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Prof: 'Making fun of transgender' people is 'hate speech' and shouldn't be protected

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A protester outside a Ben Shapiro event at the University of Florida on Monday — whose ID badge appears to indicate she's a professor at the university — said "making fun of transgender people" is "hate speech" that shouldn't be protected. (Image source: YouTube screen cap from Daily Nerv video)

Outside a speech by conservative commentator Ben Shapiro at the University of Florida on Monday, a reporter and videographer chatted with a couple of protesters holding signs.

The reporter from the Daily Nerv noted that one of the protesters had a UF identification badge around her neck and asked if she was a faculty member at the university — and with that she flung the ID behind her shoulder, apparently in an attempt to conceal her identity.

Image source: YouTube screen cap of Daily Nerv video

The woman wouldn't say if she's a faculty member but offered that her name is "Linda."

Turns out the Daily Nerv got a close-up photo of the woman's ID badge before she tossed it out of camera view, and the outlet said she appears to be Linda F. Hayward, an associate professor at UF's College of Veterinary Medicine.

A close look at a female protester's University of Florida identification badge before she tossed it out of camera view during an interview with the Daily Nerv outside a Ben Shapiro speech on Monday. (Image source: The Daily Nerv, used by permission)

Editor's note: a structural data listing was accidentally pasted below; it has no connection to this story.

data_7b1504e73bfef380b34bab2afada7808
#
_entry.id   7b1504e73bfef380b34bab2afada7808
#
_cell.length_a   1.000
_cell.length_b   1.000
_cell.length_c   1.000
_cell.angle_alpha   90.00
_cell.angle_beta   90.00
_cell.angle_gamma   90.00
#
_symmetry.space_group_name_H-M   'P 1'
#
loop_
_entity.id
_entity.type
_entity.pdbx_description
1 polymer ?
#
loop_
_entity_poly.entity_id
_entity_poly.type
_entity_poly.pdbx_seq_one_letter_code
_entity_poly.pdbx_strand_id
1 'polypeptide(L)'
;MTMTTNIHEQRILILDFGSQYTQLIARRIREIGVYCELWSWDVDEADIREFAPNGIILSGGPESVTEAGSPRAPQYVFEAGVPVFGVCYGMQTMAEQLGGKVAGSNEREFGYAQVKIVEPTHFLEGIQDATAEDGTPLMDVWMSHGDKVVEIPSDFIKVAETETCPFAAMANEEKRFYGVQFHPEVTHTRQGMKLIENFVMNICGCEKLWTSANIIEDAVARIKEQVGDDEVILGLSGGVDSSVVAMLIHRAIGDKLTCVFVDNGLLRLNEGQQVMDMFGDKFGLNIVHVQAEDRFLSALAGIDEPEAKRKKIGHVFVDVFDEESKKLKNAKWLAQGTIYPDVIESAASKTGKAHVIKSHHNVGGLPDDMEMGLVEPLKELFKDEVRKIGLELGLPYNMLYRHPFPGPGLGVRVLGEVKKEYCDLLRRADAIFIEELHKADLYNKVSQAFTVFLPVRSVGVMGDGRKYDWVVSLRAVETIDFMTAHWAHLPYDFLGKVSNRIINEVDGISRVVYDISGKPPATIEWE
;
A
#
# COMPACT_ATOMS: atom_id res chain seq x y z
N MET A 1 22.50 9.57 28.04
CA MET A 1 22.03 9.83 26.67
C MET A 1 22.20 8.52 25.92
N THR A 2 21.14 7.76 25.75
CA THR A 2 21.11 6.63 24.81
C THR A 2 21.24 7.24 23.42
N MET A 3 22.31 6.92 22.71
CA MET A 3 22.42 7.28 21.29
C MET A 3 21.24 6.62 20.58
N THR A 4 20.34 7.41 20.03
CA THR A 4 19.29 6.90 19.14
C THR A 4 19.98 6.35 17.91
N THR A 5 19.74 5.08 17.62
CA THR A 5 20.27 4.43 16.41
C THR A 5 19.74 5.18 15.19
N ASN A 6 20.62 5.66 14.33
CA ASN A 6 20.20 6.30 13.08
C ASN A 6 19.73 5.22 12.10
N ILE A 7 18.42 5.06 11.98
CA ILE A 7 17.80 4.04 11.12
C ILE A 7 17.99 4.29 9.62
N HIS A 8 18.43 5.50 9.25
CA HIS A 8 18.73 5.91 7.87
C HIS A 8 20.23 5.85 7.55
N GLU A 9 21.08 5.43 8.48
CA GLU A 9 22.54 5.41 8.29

The professor carried a sign — "Words matter. Hate speech kills." So the reporter asked her how she defined hate speech.

"When you attack specific groups or people ..." she replied, "Like you make fun or have derogatory comments about transgender people or women."

When the reporter asked her if hate speech should be protected, she replied, "I think at some point, no ... it shouldn't be protected. It becomes dangerous."

The reporter asked the professor for a specific example of what she'd consider hate speech, and she repeated her earlier transgender comment, noting that "making fun of transgender or deciding that they shouldn't be included and having derogatory comments about them. That goes beyond free speech. Now you're affecting other people."

To be fair, the professor said during the refreshingly civil exchange that "the fact that there are diverse opinions out there" is "great" and that having them "debated" is a good thing.

"I don't mind a dialogue," she added.

(H/T: Campus Reform)

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